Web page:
Dozens of confiscated French bulldogs need homes in Denver

The pint-sized canines were removed from a local residence last month on suspicion that they were kept in cruel conditions.

A French bulldog up for adoption in Denver. (Denver Environmental Health)
A French bulldog up for adoption in Denver. (Denver Environmental Health)
A French bulldog up for adoption in Denver. (Denver Environmental Health)

Twenty-four French Bulldogs taken from a single home are up for adoption this Saturday at the Denver Animal Shelter.

The pint-sized canines were removed from a local residence last month on suspicion that they were kept in cruel conditions.

“They’re really cute,” said Kerra Jones, spokesperson for the Denver Department of Environmental Health. “For us to have this many of one kind of breed is rare, except for maybe Chihuahuas.

Update: Fewer than 24 dogs will be available because Frenchie breeders are claiming ownership of about half the dogs.

A French bulldog up for adoption in Denver. (Denver Environmental Health)
A French bulldog up for adoption in Denver. (Denver Environmental Health)
The event at the Denver Animal Shelter begins at 11 a.m. on Saturday, Aug. 26.

The city is asking $400 for each dog, significantly higher than normal adoption fees, due to the extensive medical care. That also includes a microchip, license, vaccinations and the spaying or neutering of the animal.

You should “arrive early and be prepared for longer-than-usual wait times,” according to staff.

The Frenchies have undergone surgery and treatment for assorted medical issues, including the breathing problems typical of the breed. Medical staff also have removed rotten teeth, and treated the animals for giardia, worms, severe infections and bite wounds.

The city is anticipating heavy demand for the dogs, which the American Kennel Club ranked as the sixth most popular in 2016, mostly due to their portability and adorably urbane nature, in my opinion.

Police said the dogs were found in awful conditions.

The dogs were living in the southeast Denver home of a “well-known woman in the French bulldog rescue community,” as 9News reported. Marleen Puzak faces 12 felony counts of aggravated cruelty to animals and 35 misdemeanor charges in connection to the case, according to court documents.

Police came to Puzak’s home early in July after receiving calls about the dogs. An officer smelled dog urine and feces from eight feet outside the house, according to an officer’s affidavit. Conditions were so unsanitary that the officer donned protective gear before entering, the affidavit states.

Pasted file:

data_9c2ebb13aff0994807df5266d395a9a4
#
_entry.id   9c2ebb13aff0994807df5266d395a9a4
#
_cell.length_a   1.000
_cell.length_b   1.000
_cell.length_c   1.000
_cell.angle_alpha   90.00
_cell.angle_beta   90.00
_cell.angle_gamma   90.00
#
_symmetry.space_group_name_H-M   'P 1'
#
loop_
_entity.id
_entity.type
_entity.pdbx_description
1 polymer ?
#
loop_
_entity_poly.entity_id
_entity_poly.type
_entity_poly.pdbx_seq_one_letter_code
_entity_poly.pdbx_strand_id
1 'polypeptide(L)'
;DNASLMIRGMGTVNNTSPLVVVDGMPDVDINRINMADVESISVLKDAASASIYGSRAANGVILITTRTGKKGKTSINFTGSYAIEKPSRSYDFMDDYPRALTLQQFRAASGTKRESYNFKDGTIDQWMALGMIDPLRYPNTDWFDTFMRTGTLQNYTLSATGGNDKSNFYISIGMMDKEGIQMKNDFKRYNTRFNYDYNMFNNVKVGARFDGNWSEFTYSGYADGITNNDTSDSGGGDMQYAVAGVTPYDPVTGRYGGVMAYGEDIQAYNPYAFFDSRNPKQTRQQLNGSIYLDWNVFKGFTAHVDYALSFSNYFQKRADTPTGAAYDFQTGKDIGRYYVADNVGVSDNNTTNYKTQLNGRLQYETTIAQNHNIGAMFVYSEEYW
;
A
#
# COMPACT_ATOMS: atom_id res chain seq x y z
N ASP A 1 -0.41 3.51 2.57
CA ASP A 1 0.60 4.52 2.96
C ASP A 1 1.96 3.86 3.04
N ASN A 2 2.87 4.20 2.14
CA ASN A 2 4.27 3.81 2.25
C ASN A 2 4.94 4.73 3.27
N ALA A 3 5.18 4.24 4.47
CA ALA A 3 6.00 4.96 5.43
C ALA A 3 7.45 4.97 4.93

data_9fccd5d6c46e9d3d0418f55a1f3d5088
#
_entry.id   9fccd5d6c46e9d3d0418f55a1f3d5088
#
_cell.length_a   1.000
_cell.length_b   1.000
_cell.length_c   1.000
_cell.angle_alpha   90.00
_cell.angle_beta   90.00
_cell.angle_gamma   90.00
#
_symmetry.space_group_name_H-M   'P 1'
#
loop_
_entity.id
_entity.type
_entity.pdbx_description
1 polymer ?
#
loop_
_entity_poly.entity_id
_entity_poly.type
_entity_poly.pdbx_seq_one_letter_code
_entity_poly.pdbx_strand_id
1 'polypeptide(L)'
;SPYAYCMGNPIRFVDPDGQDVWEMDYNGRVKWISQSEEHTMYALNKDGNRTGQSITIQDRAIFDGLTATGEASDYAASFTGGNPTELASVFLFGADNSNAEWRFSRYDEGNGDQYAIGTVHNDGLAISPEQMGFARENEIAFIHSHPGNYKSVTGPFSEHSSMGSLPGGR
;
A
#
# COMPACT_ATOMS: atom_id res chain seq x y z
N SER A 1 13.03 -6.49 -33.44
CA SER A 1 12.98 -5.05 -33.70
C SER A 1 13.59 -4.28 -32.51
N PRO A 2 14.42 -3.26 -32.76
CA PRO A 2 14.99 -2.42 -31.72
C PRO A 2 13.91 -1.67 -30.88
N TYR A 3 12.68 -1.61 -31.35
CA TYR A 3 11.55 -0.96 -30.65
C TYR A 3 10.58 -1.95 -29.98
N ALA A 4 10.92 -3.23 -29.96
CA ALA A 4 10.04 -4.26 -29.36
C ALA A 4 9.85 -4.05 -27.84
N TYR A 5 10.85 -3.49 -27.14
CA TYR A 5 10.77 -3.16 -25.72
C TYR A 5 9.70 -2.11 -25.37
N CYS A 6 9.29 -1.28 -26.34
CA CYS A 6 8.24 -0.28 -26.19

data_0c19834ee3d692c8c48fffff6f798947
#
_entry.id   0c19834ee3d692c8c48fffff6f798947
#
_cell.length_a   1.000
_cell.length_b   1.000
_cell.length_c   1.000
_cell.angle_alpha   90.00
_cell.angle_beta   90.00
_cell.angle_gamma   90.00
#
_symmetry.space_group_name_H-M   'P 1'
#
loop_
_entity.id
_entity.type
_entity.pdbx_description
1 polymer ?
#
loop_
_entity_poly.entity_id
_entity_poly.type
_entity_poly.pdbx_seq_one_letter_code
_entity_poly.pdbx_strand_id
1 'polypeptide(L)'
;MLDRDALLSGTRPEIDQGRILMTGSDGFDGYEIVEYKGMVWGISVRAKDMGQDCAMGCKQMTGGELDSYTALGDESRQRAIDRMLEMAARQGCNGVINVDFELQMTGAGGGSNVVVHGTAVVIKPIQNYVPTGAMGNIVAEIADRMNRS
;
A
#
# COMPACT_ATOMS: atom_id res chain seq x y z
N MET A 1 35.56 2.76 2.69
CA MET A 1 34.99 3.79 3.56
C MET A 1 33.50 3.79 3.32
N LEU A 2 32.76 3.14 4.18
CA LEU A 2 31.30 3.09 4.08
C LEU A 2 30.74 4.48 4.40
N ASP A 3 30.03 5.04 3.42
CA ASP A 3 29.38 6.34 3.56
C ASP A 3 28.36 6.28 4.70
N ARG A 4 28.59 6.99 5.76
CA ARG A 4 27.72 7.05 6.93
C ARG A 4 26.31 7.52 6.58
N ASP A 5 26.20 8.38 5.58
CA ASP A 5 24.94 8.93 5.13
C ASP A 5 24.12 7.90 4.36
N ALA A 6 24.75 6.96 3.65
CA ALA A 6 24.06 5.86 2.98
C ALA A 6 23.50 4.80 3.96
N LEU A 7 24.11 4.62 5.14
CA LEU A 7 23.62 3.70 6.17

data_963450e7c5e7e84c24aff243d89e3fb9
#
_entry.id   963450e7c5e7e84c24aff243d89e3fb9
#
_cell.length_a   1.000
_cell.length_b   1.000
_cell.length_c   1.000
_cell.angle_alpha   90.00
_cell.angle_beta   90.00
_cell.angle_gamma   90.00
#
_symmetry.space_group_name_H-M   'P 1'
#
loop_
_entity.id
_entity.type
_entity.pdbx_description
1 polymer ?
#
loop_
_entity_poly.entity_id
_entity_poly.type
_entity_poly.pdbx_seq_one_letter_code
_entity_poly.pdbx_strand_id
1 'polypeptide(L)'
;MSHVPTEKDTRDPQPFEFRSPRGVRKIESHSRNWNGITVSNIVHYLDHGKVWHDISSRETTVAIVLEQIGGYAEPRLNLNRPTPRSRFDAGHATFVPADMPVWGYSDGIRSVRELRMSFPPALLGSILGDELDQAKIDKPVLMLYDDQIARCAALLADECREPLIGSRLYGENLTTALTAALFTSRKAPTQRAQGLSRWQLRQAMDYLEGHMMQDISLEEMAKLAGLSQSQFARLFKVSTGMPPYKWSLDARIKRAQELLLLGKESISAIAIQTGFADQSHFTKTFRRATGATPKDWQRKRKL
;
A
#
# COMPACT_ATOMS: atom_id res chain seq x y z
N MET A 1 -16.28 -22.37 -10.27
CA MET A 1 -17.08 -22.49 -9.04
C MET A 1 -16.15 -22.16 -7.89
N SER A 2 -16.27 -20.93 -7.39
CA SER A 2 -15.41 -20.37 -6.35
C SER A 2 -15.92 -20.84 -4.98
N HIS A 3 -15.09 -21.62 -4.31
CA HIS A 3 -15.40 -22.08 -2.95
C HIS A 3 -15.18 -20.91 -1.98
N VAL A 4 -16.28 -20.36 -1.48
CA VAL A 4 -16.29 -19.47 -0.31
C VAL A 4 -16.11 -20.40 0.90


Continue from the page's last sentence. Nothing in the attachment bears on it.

Some of the 35 dogs were roaming the house, while others were in crates. The officer eventually found twelve dead dogs in two freezers, according to the court document.

A total of 35 dogs were confiscated from the home, but only 28 are on offer this weekend, including 24 French bulldogs, an English bulldog and three Boston terriers, according to Jones. The adoption fees for the non-Frenchies are in the normal range of $95 to $150, not $400.

Three confiscated dogs were euthanized after assessments of their medical and behavioral conditions, while others were sent to other jurisdictions. There also were some pugs in the mix, Jones said.

A French bulldog confiscated in Denver. (Denver Environmental Health)
A French bulldog confiscated in Denver. (Denver Environmental Health)
A French bulldog confiscated in Denver. (Denver Environmental Health)
A French bulldog confiscated in Denver. (Denver Environmental Health)
A French bulldog up for adoption in Denver. (Denver Environmental Health)
A French bulldog up for adoption in Denver. (Denver Environmental Health)
A French bulldog up for adoption in Denver. (Denver Environmental Health)
A French bulldog up for adoption in Denver. (Denver Environmental Health)
A French bulldog up for adoption in Denver. (Denver Environmental Health)
A French bulldog up for adoption in Denver. (Denver Environmental Health)

 

Andrew Kenney

Author: Andrew Kenney

Andrew Kenney writes about public spaces, Denver phenomena and whatever else. He previously worked for six years as a reporter at The News & Observer in Raleigh, N.C. His most prized possession is his collection of bizarre voicemail. Leave him one at 303-502-2803, or email akenney@denverite.com.